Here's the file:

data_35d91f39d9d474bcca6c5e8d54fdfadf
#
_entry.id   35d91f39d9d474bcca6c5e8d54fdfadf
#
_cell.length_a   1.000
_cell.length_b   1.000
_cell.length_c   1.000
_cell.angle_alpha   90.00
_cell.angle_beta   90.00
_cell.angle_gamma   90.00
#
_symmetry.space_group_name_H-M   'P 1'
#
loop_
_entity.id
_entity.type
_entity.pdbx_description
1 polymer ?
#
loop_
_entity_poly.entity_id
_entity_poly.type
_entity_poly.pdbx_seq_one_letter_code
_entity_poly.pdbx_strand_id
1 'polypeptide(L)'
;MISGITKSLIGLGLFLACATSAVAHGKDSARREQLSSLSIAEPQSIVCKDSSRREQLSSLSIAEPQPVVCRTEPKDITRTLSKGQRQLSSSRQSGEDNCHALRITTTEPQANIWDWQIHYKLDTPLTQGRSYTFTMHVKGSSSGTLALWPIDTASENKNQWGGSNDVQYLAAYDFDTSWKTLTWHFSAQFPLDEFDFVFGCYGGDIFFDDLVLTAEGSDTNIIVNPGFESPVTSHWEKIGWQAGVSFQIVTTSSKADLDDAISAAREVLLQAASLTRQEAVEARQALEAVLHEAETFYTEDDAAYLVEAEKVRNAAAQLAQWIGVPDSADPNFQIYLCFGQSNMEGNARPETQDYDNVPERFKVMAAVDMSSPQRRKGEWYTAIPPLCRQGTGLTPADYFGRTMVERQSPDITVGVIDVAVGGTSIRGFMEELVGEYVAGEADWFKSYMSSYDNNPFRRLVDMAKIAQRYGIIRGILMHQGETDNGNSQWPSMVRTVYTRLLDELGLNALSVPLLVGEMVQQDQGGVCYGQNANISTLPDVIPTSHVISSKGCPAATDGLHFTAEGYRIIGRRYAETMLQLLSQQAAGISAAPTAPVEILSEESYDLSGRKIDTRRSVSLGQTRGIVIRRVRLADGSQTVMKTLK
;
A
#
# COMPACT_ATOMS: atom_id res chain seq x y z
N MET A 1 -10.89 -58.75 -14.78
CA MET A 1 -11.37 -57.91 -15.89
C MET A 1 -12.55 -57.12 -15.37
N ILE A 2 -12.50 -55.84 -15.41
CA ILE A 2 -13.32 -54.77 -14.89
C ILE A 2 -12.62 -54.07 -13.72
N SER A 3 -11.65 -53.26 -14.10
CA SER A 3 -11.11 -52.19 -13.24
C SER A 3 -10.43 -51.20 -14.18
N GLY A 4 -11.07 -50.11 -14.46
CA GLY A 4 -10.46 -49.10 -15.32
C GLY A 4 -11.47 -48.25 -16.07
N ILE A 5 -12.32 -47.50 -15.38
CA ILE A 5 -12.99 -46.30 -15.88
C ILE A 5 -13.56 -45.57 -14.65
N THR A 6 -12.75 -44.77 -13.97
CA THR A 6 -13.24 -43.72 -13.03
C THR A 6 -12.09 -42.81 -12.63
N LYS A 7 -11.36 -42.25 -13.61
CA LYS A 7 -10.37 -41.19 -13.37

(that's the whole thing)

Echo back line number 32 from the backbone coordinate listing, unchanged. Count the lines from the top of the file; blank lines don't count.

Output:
CA MET A 1 -11.37 -57.91 -15.89